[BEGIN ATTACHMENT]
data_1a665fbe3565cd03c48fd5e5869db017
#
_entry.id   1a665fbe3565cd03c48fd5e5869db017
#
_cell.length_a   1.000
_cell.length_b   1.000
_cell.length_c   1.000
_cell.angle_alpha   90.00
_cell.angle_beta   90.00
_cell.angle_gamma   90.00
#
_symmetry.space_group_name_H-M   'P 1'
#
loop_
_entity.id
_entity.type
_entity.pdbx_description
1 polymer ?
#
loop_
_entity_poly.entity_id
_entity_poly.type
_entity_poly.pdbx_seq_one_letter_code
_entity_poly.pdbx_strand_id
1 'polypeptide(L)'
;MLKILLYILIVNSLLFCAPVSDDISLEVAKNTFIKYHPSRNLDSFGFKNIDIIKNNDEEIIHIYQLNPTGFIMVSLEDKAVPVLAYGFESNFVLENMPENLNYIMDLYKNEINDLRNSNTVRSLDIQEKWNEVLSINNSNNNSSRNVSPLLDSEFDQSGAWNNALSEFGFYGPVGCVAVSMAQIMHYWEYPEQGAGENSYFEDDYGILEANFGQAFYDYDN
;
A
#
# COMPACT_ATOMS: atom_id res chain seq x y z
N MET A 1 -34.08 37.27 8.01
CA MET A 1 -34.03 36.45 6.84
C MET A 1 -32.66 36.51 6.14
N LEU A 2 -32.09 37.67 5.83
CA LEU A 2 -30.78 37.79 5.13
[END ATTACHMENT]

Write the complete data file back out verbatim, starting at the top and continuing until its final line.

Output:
data_1a665fbe3565cd03c48fd5e5869db017
#
_entry.id   1a665fbe3565cd03c48fd5e5869db017
#
_cell.length_a   1.000
_cell.length_b   1.000
_cell.length_c   1.000
_cell.angle_alpha   90.00
_cell.angle_beta   90.00
_cell.angle_gamma   90.00
#
_symmetry.space_group_name_H-M   'P 1'
#
loop_
_entity.id
_entity.type
_entity.pdbx_description
1 polymer ?
#
loop_
_entity_poly.entity_id
_entity_poly.type
_entity_poly.pdbx_seq_one_letter_code
_entity_poly.pdbx_strand_id
1 'polypeptide(L)'
;MLKILLYILIVNSLLFCAPVSDDISLEVAKNTFIKYHPSRNLDSFGFKNIDIIKNNDEEIIHIYQLNPTGFIMVSLEDKAVPVLAYGFESNFVLENMPENLNYIMDLYKNEINDLRNSNTVRSLDIQEKWNEVLSINNSNNNSSRNVSPLLDSEFDQSGAWNNALSEFGFYGPVGCVAVSMAQIMHYWEYPEQGAGENSYFEDDYGILEANFGQAFYDYDN
;
A
#
# COMPACT_ATOMS: atom_id res chain seq x y z
N MET A 1 -34.08 37.27 8.01
CA MET A 1 -34.03 36.45 6.84
C MET A 1 -32.66 36.51 6.14
N LEU A 2 -32.09 37.67 5.83
CA LEU A 2 -30.78 37.79 5.13